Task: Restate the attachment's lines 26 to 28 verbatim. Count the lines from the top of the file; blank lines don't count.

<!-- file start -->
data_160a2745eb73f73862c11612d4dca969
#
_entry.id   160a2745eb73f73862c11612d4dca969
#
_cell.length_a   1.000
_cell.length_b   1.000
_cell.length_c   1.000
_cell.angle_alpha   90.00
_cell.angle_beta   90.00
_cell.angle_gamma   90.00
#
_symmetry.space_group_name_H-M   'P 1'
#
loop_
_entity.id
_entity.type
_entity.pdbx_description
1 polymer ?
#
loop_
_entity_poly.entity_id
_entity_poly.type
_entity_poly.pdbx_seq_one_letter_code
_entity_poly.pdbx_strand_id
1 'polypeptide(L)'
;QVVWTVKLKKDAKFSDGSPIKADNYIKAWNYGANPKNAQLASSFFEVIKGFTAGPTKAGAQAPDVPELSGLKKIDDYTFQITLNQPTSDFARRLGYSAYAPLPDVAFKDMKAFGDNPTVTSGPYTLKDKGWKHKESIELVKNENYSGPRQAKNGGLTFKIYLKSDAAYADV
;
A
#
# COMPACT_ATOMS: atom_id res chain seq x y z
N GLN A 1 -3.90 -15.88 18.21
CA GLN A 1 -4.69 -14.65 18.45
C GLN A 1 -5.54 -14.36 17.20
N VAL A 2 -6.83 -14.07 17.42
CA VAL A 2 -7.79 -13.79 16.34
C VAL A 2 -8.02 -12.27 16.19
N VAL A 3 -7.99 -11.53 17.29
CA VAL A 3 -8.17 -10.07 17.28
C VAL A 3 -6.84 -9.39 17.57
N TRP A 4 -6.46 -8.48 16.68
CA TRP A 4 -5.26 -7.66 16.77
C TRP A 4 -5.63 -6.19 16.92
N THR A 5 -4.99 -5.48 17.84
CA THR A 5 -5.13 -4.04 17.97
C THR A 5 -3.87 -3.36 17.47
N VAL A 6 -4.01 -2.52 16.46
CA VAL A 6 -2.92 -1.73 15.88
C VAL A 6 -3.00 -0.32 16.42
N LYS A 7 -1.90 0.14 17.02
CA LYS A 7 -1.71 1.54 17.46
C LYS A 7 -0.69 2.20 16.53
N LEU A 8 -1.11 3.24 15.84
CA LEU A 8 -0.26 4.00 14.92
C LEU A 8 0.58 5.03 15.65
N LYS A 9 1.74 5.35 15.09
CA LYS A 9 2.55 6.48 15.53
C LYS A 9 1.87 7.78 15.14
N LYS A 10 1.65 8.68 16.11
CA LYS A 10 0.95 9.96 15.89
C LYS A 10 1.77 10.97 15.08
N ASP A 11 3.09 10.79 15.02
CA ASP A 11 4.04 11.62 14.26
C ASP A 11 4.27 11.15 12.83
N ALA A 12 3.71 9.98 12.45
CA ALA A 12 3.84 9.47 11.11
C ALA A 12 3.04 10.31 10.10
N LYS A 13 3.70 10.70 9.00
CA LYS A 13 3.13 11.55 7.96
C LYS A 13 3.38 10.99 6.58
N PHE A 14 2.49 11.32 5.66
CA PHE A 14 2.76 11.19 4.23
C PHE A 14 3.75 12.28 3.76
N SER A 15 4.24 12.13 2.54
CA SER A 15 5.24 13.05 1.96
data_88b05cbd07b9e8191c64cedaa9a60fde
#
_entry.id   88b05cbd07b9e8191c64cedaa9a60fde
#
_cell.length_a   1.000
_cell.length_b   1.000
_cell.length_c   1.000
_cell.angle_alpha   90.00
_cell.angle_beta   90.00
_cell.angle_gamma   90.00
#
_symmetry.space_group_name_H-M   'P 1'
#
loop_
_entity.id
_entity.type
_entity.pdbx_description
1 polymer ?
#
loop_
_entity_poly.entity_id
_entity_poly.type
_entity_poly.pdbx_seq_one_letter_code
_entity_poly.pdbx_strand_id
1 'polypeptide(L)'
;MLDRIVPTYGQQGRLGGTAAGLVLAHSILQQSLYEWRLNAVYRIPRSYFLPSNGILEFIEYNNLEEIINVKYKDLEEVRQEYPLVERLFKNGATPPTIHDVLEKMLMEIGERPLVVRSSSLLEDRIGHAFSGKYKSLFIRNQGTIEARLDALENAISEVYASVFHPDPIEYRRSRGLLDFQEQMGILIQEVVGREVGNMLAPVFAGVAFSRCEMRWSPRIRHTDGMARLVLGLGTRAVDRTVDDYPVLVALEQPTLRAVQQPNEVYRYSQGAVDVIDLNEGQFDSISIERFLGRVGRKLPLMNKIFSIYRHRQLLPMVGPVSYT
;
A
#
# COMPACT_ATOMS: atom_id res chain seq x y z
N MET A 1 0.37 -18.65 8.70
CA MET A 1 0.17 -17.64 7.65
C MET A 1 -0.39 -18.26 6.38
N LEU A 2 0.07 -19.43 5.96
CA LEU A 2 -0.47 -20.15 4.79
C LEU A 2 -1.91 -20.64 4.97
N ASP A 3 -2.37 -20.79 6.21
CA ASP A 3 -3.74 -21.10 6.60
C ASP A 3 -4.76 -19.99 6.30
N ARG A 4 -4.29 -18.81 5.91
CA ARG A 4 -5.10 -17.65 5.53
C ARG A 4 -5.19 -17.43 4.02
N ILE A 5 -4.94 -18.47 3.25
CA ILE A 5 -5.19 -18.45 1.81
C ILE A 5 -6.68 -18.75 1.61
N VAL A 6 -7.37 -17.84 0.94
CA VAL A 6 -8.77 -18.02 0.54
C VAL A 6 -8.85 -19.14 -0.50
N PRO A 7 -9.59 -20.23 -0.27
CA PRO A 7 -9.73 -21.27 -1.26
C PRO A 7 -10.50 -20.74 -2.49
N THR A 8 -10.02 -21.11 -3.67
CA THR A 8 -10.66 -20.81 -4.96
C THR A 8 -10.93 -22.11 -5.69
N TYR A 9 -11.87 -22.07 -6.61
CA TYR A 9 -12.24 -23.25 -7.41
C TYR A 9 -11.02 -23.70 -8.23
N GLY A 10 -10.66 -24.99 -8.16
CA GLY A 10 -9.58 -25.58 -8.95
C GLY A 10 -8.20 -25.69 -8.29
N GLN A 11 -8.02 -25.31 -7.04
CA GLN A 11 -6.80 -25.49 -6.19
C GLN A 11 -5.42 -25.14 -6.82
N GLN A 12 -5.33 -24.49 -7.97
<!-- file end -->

;QVVWTVKLKKDAKFSDGSPIKADNYIKAWNYGANPKNAQLASSFFEVIKGFTAGPTKAGAQAPDVPELSGLKKIDDYTFQITLNQPTSDFARRLGYSAYAPLPDVAFKDMKAFGDNPTVTSGPYTLKDKGWKHKESIELVKNENYSGPRQAKNGGLTFKIYLKSDAAYADV
;
A